Retrieval effects of observationally acquired stimulus-response bindings in participants with high and low autistic traits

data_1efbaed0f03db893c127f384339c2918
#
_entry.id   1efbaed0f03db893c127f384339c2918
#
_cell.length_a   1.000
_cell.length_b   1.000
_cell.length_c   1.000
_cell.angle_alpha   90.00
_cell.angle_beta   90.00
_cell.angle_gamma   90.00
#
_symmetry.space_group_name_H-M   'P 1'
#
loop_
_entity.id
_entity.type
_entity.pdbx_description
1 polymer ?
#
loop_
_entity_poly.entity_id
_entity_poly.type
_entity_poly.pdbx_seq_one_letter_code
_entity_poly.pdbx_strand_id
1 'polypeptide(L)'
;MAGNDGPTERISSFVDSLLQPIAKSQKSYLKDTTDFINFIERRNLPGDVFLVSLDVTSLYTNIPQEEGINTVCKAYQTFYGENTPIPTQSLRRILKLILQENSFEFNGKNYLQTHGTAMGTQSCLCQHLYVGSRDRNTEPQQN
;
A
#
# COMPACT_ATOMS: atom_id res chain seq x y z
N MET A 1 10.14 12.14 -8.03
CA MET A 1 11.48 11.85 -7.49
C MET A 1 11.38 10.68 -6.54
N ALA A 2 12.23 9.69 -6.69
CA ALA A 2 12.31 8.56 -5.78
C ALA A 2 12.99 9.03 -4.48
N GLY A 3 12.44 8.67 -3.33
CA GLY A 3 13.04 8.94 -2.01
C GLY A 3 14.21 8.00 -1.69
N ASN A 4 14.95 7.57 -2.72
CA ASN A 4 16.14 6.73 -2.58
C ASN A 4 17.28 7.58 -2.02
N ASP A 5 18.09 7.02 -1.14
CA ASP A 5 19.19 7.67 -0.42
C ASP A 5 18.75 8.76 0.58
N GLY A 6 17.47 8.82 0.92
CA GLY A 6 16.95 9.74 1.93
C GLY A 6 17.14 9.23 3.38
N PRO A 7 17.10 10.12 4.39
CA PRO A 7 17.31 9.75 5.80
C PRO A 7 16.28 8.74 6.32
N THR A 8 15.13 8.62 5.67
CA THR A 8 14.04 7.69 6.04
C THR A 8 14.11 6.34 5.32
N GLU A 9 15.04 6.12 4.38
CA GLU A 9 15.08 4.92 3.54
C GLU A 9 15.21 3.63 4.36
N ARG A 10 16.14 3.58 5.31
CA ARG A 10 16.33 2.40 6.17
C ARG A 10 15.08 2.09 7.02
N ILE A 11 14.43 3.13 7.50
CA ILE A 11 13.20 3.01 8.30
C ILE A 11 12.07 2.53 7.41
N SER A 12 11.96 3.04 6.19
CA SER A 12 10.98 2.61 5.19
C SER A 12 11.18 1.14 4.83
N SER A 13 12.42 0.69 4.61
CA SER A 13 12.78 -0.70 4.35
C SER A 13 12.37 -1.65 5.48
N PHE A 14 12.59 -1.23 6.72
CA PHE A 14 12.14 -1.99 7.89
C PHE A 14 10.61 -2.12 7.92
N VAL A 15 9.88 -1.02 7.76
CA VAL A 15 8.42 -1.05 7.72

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Description: It is often assumed that individuals with an autism-spectrum disorder (ASD) should perform worse than control participants in behavioural tasks for which mental (co-)representation of observed actions is essential. Empirical findings are inconsistent, at least when compatibility-based measures were obtained with automatic imitation (Brass et al., 2000) or joint Simon paradigms (Sebanz et al., 2003). It is to be noted that both paradigms are facing a set of challenges, which renders their ASD-specific findings as inconclusive. The present study sought to employ a paradigm that allows the study of mental representation of observed actions and at the same time is unaffected by the challenges both the automatic imitation task (i.e., irresponsiveness to social modulations) and the joint Simon task (i.e., referential coding as alternative explanation) are confronted with. We investigated whether retrieval of observationally acquired stimulus-response bindings are impaired in participants with high (compared to low) autistic traits. In an extreme group comparison, participants with high versus low autistic traits worked through an observational SR binding and a standard SR binding task (to control for general deficits in cognitive performance). As expected, groups did not differ with regard to retrieval of transient bindings between stimuli and self-performed responses (standard SR binding & retrieval effects). Against our expectations, the same was true for the retrieval of observationally acquired SR bindings, which was of comparable magnitude in both high and low autistic trait groups. Our findings therefore argue against the view that imitative effects are reduced when autistic trait expression is high. Implications for further research on mental representation of (observed) actions in autistic traits and the autism spectrum disorder are discussed.